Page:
November 20, 2015
Each winter we have struggled with what to do with our shoes and coats and abundance of winter gear. None of our doors have adequate storage right near the door. The front door has only a small entry, the back door has no entry, and the side door requires immediately walking up or down carpeted stairs. We tried that the first year we lived in the house and wow was that carpet gross by the end of winter!
In the summer we move the shoes outside onto our covered porch area but in the winter that doesn't really work. Last year we tried the back door, but the floors (all hard) were slippery and muddy most of the winter. Plus we still had a space/storage problem even after we took almost everything else out of the laundry room. We have always kind of eyed the the back porch and lamented we couldn't use it year round.
If you follow us on Facebook, you've probably seen this transformation in progress. In any case, here are all of the pictures in one place. The work is not flawless, but we would rather the kids help, at least you know, on non structural things that won't affect the function of the room later ;).
The design of the porch made this a fairly easy transformation as the rails were simply removed between the columns and headers and replaced with stud wall framing.
I didn't get an exterior photo, but for now the plywood is just wrapped with house wrap and sealed up with some sort of weather tape and some caulking in places. We will finish beyond that in the spring. I was worried about weather, but Tim assured me thats what house wrap is designed for and so far it has survived a couple of pretty hearty wind and rain storms no worse for the wear.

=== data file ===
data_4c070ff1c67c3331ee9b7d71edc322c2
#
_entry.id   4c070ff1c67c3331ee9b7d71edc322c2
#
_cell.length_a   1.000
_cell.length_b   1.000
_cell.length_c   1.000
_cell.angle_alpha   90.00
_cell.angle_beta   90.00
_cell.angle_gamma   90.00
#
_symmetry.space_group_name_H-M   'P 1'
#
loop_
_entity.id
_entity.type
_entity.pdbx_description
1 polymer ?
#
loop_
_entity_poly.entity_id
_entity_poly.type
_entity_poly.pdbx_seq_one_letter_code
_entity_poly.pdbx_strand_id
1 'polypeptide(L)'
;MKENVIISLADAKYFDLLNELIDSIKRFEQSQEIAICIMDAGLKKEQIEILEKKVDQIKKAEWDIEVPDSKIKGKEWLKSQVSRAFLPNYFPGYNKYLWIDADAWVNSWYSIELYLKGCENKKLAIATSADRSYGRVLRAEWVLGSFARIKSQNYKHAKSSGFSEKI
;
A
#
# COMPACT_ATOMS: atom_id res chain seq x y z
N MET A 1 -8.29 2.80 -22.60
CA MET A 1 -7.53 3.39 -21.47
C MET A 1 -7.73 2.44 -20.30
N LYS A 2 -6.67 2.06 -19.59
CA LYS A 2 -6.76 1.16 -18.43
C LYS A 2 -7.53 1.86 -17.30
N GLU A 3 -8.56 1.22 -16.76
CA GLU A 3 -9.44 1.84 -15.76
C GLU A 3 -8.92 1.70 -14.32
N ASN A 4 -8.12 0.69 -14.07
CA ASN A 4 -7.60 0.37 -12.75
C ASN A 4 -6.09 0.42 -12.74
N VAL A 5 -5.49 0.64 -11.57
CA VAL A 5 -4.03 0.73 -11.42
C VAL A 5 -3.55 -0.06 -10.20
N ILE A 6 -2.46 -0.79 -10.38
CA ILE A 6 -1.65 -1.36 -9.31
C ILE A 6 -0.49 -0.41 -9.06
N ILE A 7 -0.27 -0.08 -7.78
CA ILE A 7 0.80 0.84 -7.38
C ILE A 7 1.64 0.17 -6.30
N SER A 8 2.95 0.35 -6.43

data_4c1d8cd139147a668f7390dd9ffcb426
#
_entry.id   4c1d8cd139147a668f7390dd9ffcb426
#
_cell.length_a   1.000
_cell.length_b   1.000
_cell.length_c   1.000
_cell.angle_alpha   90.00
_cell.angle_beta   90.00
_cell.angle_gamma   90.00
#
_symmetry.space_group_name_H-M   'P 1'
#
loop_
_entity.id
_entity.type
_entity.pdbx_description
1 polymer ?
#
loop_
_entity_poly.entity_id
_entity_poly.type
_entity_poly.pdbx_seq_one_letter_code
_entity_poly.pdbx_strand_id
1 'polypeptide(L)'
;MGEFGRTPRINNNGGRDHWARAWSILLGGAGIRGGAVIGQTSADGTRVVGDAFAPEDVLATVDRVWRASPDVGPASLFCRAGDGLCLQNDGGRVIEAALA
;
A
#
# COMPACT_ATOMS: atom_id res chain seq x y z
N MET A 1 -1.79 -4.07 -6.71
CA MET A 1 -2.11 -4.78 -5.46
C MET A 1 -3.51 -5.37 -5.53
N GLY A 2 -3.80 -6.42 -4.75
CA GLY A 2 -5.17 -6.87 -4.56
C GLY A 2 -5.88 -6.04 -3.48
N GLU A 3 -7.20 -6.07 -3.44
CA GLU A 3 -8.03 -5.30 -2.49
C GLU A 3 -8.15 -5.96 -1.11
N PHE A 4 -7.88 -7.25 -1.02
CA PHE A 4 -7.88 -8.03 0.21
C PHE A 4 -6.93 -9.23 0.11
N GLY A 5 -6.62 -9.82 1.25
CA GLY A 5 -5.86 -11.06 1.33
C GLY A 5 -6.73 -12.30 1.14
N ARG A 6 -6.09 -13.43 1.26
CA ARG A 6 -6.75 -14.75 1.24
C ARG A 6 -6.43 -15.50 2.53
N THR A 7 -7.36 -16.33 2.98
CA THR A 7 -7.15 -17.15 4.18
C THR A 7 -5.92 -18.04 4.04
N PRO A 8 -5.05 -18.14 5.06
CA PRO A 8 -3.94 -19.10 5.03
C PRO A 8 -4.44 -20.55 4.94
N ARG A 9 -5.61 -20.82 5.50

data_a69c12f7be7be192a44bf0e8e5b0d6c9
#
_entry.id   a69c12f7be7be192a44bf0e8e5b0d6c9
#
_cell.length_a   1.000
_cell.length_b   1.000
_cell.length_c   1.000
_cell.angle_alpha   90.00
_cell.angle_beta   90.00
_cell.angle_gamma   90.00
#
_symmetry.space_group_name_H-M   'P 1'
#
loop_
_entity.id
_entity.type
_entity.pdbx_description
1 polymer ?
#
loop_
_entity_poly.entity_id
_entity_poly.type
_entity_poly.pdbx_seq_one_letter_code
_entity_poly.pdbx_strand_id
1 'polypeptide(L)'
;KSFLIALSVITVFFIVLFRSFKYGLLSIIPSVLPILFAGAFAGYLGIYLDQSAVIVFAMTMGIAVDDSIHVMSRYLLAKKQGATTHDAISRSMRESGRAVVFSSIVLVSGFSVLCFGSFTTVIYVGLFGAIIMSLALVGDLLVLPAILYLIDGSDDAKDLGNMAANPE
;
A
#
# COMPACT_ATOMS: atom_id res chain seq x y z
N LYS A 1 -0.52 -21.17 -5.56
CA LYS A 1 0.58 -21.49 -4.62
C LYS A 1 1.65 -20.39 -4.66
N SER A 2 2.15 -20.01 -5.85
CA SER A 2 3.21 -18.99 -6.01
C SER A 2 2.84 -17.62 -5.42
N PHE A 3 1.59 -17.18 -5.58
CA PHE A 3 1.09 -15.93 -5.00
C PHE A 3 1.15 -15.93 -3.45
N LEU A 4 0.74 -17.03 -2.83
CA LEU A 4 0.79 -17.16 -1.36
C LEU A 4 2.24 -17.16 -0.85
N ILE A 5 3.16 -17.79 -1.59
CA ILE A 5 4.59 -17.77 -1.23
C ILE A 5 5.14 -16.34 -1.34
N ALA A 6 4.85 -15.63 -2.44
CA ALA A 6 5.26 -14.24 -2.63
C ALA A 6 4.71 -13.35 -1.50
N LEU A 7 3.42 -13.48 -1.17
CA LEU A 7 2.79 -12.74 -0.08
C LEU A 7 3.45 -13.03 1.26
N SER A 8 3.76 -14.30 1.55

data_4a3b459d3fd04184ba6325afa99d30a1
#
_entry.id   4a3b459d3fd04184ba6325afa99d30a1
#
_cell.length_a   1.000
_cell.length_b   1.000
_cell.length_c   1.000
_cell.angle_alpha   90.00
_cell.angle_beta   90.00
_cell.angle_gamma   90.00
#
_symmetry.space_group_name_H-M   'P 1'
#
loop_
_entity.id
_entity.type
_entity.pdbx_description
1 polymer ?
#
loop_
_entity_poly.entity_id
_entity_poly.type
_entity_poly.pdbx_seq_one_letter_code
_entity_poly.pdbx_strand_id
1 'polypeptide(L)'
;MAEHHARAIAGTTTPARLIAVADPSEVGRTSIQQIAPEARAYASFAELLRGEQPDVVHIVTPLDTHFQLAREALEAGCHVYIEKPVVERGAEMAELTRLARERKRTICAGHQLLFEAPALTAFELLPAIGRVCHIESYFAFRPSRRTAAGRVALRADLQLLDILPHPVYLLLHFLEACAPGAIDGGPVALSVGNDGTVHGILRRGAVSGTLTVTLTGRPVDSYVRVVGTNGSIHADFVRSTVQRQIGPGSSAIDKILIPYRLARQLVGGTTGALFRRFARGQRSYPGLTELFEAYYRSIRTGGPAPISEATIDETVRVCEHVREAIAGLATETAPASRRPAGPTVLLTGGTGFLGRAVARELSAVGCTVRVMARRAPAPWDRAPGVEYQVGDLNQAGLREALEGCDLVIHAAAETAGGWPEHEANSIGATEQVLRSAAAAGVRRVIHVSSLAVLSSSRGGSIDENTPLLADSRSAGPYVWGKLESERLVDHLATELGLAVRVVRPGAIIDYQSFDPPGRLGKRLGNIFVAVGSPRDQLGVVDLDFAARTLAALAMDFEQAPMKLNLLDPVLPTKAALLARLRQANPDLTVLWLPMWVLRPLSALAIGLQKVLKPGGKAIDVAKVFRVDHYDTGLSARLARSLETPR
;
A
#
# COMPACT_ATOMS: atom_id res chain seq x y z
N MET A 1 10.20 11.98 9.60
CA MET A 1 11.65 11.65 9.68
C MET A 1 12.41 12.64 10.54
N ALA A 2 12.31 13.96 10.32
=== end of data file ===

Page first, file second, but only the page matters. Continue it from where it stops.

Insulating, Dryer Vent, & Flooring
Aidan helped with this step a ton in the attic and with Aidan, Caleb, and Tim helping this took almost no time whatsoever! You can also see the dryer vent had to be moved and the new linoleum (dark color to hide the mud that will come in this door....).
Everyone took a turn mudding, sanding and/or painting. I was kicked out, however, when my belly kept running into the wall and smudging things.... We used leftover paint from the boy's bedroom and we were scraping the bottom of the can to finish!
We got the coats and shoe shelves moved just in time to need to wear them regularly! Tim built a bench to hide the dryer vent and will eventually build lockers for the kids from the end of the bench to the door so we will have extra coat hooks and can take out some of the shoe shelves. Since this picture was taken, we have finished about half of the trim that wasn't done when I took this picture.
Laundry Room Now
All of the shoe shelves and coats were previously in the corner under that window. I threw up a folding table and now I can fold clothes somewhere other than my living room couches. Kind of a bonus of moving the space. In the photos these two colors look almost identical, but they aren't. The laundry room is both darker and brighter if that makes sense.
November 17, 2015
This just might be a first: Me sharing a seasonal resource with you before the season starts!!! Today I am reviewing 52 Little Lessons From A Christmas Carol by Bob Welch. Published by Thomas Nelson, this devotional booklet is perfect for starting during the Advent season. With 52 lessons, it could be used as a weekly devotional or a daily study. While the theme of the devotional is obviously rooted in in a Christmas story, the lessons are appropriate for year round study.